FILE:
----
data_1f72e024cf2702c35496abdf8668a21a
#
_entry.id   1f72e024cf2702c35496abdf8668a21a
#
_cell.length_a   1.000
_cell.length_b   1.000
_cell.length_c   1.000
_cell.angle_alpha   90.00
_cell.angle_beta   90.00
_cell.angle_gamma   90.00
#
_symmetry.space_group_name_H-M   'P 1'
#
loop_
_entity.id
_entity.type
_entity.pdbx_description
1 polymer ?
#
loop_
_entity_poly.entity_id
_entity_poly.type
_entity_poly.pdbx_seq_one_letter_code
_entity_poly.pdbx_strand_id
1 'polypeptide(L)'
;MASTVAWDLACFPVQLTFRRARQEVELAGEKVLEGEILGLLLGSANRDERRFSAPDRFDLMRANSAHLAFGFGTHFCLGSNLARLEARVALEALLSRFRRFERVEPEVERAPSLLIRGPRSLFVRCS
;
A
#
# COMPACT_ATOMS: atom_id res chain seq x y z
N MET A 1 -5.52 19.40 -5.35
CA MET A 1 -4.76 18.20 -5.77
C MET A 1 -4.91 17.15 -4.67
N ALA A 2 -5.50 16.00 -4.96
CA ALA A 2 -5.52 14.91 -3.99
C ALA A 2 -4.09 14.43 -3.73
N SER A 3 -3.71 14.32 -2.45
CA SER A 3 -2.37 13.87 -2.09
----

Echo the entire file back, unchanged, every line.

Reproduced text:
data_1f72e024cf2702c35496abdf8668a21a
#
_entry.id   1f72e024cf2702c35496abdf8668a21a
#
_cell.length_a   1.000
_cell.length_b   1.000
_cell.length_c   1.000
_cell.angle_alpha   90.00
_cell.angle_beta   90.00
_cell.angle_gamma   90.00
#
_symmetry.space_group_name_H-M   'P 1'
#
loop_
_entity.id
_entity.type
_entity.pdbx_description
1 polymer ?
#
loop_
_entity_poly.entity_id
_entity_poly.type
_entity_poly.pdbx_seq_one_letter_code
_entity_poly.pdbx_strand_id
1 'polypeptide(L)'
;MASTVAWDLACFPVQLTFRRARQEVELAGEKVLEGEILGLLLGSANRDERRFSAPDRFDLMRANSAHLAFGFGTHFCLGSNLARLEARVALEALLSRFRRFERVEPEVERAPSLLIRGPRSLFVRCS
;
A
#
# COMPACT_ATOMS: atom_id res chain seq x y z
N MET A 1 -5.52 19.40 -5.35
CA MET A 1 -4.76 18.20 -5.77
C MET A 1 -4.91 17.15 -4.67
N ALA A 2 -5.50 16.00 -4.96
CA ALA A 2 -5.52 14.91 -3.99
C ALA A 2 -4.09 14.43 -3.73
N SER A 3 -3.71 14.32 -2.45
CA SER A 3 -2.37 13.87 -2.09